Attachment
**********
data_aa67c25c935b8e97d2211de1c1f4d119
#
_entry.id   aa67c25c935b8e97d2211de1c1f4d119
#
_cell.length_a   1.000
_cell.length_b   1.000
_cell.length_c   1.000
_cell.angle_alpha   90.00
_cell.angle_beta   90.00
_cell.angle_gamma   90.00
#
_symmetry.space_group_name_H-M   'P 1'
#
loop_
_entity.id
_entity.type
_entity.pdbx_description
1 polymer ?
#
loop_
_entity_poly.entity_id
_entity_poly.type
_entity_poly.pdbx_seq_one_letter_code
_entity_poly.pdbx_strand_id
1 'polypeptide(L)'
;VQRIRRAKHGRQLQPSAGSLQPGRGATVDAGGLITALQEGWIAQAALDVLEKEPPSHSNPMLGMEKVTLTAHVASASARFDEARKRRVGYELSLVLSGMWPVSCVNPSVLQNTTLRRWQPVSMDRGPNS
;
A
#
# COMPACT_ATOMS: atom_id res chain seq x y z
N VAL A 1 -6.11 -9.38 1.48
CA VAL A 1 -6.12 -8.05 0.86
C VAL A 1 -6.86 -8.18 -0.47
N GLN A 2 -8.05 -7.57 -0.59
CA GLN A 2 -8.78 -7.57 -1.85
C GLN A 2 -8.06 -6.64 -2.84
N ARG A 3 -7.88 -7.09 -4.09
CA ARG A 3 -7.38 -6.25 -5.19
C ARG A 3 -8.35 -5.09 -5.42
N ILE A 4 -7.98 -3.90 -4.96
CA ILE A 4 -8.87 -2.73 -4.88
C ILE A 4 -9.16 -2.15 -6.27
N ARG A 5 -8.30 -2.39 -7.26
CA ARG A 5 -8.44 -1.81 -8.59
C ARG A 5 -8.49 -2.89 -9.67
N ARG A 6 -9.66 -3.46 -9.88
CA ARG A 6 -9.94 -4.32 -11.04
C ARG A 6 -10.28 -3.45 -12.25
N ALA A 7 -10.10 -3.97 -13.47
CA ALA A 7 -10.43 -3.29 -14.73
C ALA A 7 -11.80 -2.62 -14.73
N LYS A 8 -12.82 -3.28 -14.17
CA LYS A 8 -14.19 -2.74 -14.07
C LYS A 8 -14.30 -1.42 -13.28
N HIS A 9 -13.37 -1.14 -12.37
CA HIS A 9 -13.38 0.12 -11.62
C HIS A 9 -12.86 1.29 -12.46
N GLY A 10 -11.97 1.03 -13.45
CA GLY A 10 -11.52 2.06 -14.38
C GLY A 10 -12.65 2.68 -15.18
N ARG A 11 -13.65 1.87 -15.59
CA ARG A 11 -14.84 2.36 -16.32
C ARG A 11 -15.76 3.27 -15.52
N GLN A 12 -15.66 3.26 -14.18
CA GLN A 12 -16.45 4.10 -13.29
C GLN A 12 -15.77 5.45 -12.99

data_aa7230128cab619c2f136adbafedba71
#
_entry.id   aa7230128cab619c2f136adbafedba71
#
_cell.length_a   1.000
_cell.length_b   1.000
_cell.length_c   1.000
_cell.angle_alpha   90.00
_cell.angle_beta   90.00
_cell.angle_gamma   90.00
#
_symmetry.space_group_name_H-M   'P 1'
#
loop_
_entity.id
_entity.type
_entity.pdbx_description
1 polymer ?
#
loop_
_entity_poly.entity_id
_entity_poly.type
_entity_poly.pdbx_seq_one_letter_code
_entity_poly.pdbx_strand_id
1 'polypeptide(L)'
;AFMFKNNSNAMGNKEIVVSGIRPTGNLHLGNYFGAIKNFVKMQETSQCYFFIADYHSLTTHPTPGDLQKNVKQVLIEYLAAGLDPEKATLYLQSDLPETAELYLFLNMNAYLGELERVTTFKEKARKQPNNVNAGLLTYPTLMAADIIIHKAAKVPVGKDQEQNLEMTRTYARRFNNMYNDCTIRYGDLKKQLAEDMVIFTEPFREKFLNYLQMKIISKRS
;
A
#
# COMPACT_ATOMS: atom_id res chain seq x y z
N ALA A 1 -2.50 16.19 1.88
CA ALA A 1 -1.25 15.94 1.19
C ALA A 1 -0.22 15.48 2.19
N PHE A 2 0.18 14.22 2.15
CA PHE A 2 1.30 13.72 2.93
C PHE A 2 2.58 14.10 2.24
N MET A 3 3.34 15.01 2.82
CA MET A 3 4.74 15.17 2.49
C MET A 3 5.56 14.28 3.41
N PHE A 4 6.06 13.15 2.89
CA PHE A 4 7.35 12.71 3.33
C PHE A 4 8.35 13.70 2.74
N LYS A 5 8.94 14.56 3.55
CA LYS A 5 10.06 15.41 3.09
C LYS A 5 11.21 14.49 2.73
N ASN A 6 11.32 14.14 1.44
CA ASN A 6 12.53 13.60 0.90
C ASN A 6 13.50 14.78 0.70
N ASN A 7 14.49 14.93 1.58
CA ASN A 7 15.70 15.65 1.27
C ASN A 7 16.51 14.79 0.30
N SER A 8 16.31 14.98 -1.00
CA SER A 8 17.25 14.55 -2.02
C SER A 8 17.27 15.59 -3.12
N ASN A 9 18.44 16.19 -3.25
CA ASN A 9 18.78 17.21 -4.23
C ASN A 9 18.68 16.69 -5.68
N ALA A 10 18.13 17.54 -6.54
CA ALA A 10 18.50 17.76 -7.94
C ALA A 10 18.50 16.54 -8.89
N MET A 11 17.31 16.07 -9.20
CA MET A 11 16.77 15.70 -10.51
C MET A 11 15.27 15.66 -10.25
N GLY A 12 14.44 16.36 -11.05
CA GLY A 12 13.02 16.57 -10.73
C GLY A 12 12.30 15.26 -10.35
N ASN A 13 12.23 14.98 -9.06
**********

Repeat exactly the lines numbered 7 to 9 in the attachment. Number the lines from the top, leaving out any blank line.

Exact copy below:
_cell.length_c   1.000
_cell.angle_alpha   90.00
_cell.angle_beta   90.00